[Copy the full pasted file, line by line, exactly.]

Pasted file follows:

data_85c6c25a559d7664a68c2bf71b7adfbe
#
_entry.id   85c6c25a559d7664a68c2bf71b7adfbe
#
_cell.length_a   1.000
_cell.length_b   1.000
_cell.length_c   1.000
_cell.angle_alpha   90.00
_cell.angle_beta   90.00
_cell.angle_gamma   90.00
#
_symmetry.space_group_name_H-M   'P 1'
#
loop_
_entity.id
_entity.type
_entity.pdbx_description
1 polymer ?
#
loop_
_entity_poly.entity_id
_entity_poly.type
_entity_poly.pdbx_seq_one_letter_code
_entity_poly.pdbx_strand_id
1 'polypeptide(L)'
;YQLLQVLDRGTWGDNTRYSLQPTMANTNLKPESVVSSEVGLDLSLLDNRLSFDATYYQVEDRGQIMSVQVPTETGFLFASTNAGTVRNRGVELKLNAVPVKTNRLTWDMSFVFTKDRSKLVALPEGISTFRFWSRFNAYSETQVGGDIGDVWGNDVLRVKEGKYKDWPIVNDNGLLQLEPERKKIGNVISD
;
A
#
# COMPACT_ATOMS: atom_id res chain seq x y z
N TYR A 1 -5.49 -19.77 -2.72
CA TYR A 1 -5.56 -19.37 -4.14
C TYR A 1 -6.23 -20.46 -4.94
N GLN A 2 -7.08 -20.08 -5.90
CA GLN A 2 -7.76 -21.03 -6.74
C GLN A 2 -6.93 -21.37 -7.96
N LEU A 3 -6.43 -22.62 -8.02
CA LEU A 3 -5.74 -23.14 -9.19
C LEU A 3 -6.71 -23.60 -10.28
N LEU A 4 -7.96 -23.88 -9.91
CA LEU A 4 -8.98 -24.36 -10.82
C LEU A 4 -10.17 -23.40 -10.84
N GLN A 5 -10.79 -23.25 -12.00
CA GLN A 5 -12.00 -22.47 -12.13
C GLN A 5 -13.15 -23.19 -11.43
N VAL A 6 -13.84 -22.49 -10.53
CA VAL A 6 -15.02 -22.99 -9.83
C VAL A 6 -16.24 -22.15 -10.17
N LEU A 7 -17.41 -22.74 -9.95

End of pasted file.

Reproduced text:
data_85c6c25a559d7664a68c2bf71b7adfbe
#
_entry.id   85c6c25a559d7664a68c2bf71b7adfbe
#
_cell.length_a   1.000
_cell.length_b   1.000
_cell.length_c   1.000
_cell.angle_alpha   90.00
_cell.angle_beta   90.00
_cell.angle_gamma   90.00
#
_symmetry.space_group_name_H-M   'P 1'
#
loop_
_entity.id
_entity.type
_entity.pdbx_description
1 polymer ?
#
loop_
_entity_poly.entity_id
_entity_poly.type
_entity_poly.pdbx_seq_one_letter_code
_entity_poly.pdbx_strand_id
1 'polypeptide(L)'
;YQLLQVLDRGTWGDNTRYSLQPTMANTNLKPESVVSSEVGLDLSLLDNRLSFDATYYQVEDRGQIMSVQVPTETGFLFASTNAGTVRNRGVELKLNAVPVKTNRLTWDMSFVFTKDRSKLVALPEGISTFRFWSRFNAYSETQVGGDIGDVWGNDVLRVKEGKYKDWPIVNDNGLLQLEPERKKIGNVISD
;
A
#
# COMPACT_ATOMS: atom_id res chain seq x y z
N TYR A 1 -5.49 -19.77 -2.72
CA TYR A 1 -5.56 -19.37 -4.14
C TYR A 1 -6.23 -20.46 -4.94
N GLN A 2 -7.08 -20.08 -5.90
CA GLN A 2 -7.76 -21.03 -6.74
C GLN A 2 -6.93 -21.37 -7.96
N LEU A 3 -6.43 -22.62 -8.02
CA LEU A 3 -5.74 -23.14 -9.19
C LEU A 3 -6.71 -23.60 -10.28
N LEU A 4 -7.96 -23.88 -9.91
CA LEU A 4 -8.98 -24.36 -10.82
C LEU A 4 -10.17 -23.40 -10.84
N GLN A 5 -10.79 -23.25 -12.00
CA GLN A 5 -12.00 -22.47 -12.13
C GLN A 5 -13.15 -23.19 -11.43
N VAL A 6 -13.84 -22.49 -10.53
CA VAL A 6 -15.02 -22.99 -9.83
C VAL A 6 -16.24 -22.15 -10.17
N LEU A 7 -17.41 -22.74 -9.95